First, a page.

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youngandthrifty shares some common Canada Revenue Agency tax tips for bloggers and work at home businesses. Tax deductions for blogging businesses.

I finally finished doing my taxes (looking forward to a whopping refund of $1147- wish there was more, but beggars can’t be choosers, now can they?) and I thought I would share with you some tax tips for those working at home.  Back in 2009, I shared some last minute tax tips, and this post will talk about work-at-home expenses for your own business, specifically.

The CRA views income earned through blogging as a business (with you as the sole proprietor of the business if you are not incorporating your blog business), and this amount get added  onto your regular income as your total gross income for the tax year, and it gets taxed at your marginal tax rate (unless you incorporate your blogging business).  You would use form T2125- Statement of Business or Professional Activities.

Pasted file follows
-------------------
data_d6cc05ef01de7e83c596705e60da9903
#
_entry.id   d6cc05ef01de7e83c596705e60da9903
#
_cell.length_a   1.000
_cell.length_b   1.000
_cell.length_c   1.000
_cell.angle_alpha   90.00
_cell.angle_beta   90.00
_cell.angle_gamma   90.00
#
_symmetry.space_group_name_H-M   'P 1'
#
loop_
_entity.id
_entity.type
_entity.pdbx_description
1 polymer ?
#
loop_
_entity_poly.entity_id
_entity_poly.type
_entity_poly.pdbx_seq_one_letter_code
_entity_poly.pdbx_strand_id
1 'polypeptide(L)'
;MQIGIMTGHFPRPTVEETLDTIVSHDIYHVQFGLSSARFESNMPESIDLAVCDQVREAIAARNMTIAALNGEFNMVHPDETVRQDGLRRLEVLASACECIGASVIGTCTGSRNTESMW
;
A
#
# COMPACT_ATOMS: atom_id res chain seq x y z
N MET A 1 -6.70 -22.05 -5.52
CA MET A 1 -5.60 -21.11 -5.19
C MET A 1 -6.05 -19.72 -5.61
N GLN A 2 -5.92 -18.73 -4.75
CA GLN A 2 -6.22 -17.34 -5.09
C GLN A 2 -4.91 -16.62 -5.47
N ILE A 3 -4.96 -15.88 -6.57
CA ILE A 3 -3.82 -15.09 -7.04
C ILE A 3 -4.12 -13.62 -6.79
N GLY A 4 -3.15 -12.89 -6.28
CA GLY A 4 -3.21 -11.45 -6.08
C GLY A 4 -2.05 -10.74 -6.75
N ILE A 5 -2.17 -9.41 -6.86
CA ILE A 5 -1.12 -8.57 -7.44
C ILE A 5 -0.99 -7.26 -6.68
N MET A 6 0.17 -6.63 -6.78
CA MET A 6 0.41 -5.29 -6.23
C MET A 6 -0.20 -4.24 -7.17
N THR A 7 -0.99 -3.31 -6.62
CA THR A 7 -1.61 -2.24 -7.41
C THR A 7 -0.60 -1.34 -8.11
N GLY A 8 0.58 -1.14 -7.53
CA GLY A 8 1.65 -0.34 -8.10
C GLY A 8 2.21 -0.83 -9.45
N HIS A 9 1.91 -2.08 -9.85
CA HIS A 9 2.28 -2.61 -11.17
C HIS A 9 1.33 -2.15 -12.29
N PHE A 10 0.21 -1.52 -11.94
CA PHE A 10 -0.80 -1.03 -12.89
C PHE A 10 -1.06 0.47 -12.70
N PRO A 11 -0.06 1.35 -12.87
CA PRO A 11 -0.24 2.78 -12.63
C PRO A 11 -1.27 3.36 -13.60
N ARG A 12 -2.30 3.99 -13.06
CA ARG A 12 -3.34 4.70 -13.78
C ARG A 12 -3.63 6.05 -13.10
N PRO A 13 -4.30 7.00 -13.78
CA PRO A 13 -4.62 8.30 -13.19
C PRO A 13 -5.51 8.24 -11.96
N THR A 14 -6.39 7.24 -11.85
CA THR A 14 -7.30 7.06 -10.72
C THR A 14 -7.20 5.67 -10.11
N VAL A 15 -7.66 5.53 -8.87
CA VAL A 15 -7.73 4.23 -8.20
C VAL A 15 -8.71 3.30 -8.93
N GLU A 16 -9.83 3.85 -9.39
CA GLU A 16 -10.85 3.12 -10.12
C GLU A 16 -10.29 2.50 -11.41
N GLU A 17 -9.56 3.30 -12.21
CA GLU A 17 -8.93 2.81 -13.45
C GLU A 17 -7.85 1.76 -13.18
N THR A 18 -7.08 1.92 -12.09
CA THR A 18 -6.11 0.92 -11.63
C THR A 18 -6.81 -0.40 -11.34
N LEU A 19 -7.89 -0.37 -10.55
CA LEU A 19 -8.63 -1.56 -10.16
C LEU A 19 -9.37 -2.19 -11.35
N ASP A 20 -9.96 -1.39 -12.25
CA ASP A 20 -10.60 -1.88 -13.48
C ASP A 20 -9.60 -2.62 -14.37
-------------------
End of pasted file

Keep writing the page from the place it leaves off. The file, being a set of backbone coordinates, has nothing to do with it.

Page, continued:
2010 was a good year- I have finally started to make some income off my blog.  2009 was a negative year, the $3.42 income for December’s 2009 Google Adsense (ha!) didn’t even get paid out, so I was able to subtract my business expenses of my blog from my regular full time income.  Namely, I took advantage of the 100% Capital Cost Allocation for computers (class 52) and got a nice discount on my beloved MacBook Pro courtesy of the tax man (this goodness unfortunately ended in February 2011- so if you bought a computer, keep the receipt!).  This however, can’t of course be done consistently as CRA will smell something fishy and assume you’re not actually running a business.